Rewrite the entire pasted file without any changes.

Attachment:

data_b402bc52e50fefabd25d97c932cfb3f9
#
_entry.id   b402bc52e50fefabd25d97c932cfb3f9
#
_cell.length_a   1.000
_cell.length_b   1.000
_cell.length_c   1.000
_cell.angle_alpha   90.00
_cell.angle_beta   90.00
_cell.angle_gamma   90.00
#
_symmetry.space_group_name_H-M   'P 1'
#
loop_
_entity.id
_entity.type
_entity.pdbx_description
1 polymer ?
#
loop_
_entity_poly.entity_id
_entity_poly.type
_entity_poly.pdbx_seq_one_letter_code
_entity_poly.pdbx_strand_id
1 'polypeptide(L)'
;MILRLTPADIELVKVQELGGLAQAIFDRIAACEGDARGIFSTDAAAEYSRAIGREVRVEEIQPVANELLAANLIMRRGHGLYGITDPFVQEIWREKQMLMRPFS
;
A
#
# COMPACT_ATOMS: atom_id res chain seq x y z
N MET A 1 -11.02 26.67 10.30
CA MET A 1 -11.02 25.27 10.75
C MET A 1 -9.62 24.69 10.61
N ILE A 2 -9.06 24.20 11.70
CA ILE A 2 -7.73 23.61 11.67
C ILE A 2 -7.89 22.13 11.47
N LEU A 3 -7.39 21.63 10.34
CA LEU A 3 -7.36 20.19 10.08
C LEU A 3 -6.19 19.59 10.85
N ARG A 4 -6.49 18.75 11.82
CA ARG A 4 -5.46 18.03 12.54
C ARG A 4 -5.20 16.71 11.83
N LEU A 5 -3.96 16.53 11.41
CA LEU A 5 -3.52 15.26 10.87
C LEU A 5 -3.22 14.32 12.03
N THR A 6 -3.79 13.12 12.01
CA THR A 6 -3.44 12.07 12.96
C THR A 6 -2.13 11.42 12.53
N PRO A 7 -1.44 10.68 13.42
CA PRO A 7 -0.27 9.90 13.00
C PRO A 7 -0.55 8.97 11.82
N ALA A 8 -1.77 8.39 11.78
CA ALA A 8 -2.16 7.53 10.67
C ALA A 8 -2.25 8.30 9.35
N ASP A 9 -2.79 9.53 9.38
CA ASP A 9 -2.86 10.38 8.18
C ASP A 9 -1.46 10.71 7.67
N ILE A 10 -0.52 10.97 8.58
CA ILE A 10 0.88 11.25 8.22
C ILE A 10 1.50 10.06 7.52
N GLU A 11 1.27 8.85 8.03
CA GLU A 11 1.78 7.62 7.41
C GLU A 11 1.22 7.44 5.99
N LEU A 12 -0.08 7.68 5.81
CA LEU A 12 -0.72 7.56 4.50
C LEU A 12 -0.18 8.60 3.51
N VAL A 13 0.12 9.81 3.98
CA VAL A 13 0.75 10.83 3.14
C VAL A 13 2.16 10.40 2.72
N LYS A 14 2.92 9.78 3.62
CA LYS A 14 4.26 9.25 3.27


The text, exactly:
data_b402bc52e50fefabd25d97c932cfb3f9
#
_entry.id   b402bc52e50fefabd25d97c932cfb3f9
#
_cell.length_a   1.000
_cell.length_b   1.000
_cell.length_c   1.000
_cell.angle_alpha   90.00
_cell.angle_beta   90.00
_cell.angle_gamma   90.00
#
_symmetry.space_group_name_H-M   'P 1'
#
loop_
_entity.id
_entity.type
_entity.pdbx_description
1 polymer ?
#
loop_
_entity_poly.entity_id
_entity_poly.type
_entity_poly.pdbx_seq_one_letter_code
_entity_poly.pdbx_strand_id
1 'polypeptide(L)'
;MILRLTPADIELVKVQELGGLAQAIFDRIAACEGDARGIFSTDAAAEYSRAIGREVRVEEIQPVANELLAANLIMRRGHGLYGITDPFVQEIWREKQMLMRPFS
;
A
#
# COMPACT_ATOMS: atom_id res chain seq x y z
N MET A 1 -11.02 26.67 10.30
CA MET A 1 -11.02 25.27 10.75
C MET A 1 -9.62 24.69 10.61
N ILE A 2 -9.06 24.20 11.70
CA ILE A 2 -7.73 23.61 11.67
C ILE A 2 -7.89 22.13 11.47
N LEU A 3 -7.39 21.63 10.34
CA LEU A 3 -7.36 20.19 10.08
C LEU A 3 -6.19 19.59 10.85
N ARG A 4 -6.49 18.75 11.82
CA ARG A 4 -5.46 18.03 12.54
C ARG A 4 -5.20 16.71 11.83
N LEU A 5 -3.96 16.53 11.41
CA LEU A 5 -3.52 15.26 10.87
C LEU A 5 -3.22 14.32 12.03
N THR A 6 -3.79 13.12 12.01
CA THR A 6 -3.44 12.07 12.96
C THR A 6 -2.13 11.42 12.53
N PRO A 7 -1.44 10.68 13.42
CA PRO A 7 -0.27 9.90 13.00
C PRO A 7 -0.55 8.97 11.82
N ALA A 8 -1.77 8.39 11.78
CA ALA A 8 -2.16 7.53 10.67
C ALA A 8 -2.25 8.30 9.35
N ASP A 9 -2.79 9.53 9.38
CA ASP A 9 -2.86 10.38 8.18
C ASP A 9 -1.46 10.71 7.67
N ILE A 10 -0.52 10.97 8.58
CA ILE A 10 0.88 11.25 8.22
C ILE A 10 1.50 10.06 7.52
N GLU A 11 1.27 8.85 8.03
CA GLU A 11 1.78 7.62 7.41
C GLU A 11 1.22 7.44 5.99
N LEU A 12 -0.08 7.68 5.81
CA LEU A 12 -0.72 7.56 4.50
C LEU A 12 -0.18 8.60 3.51
N VAL A 13 0.12 9.81 3.98
CA VAL A 13 0.75 10.83 3.14
C VAL A 13 2.16 10.40 2.72
N LYS A 14 2.92 9.78 3.62
CA LYS A 14 4.26 9.25 3.27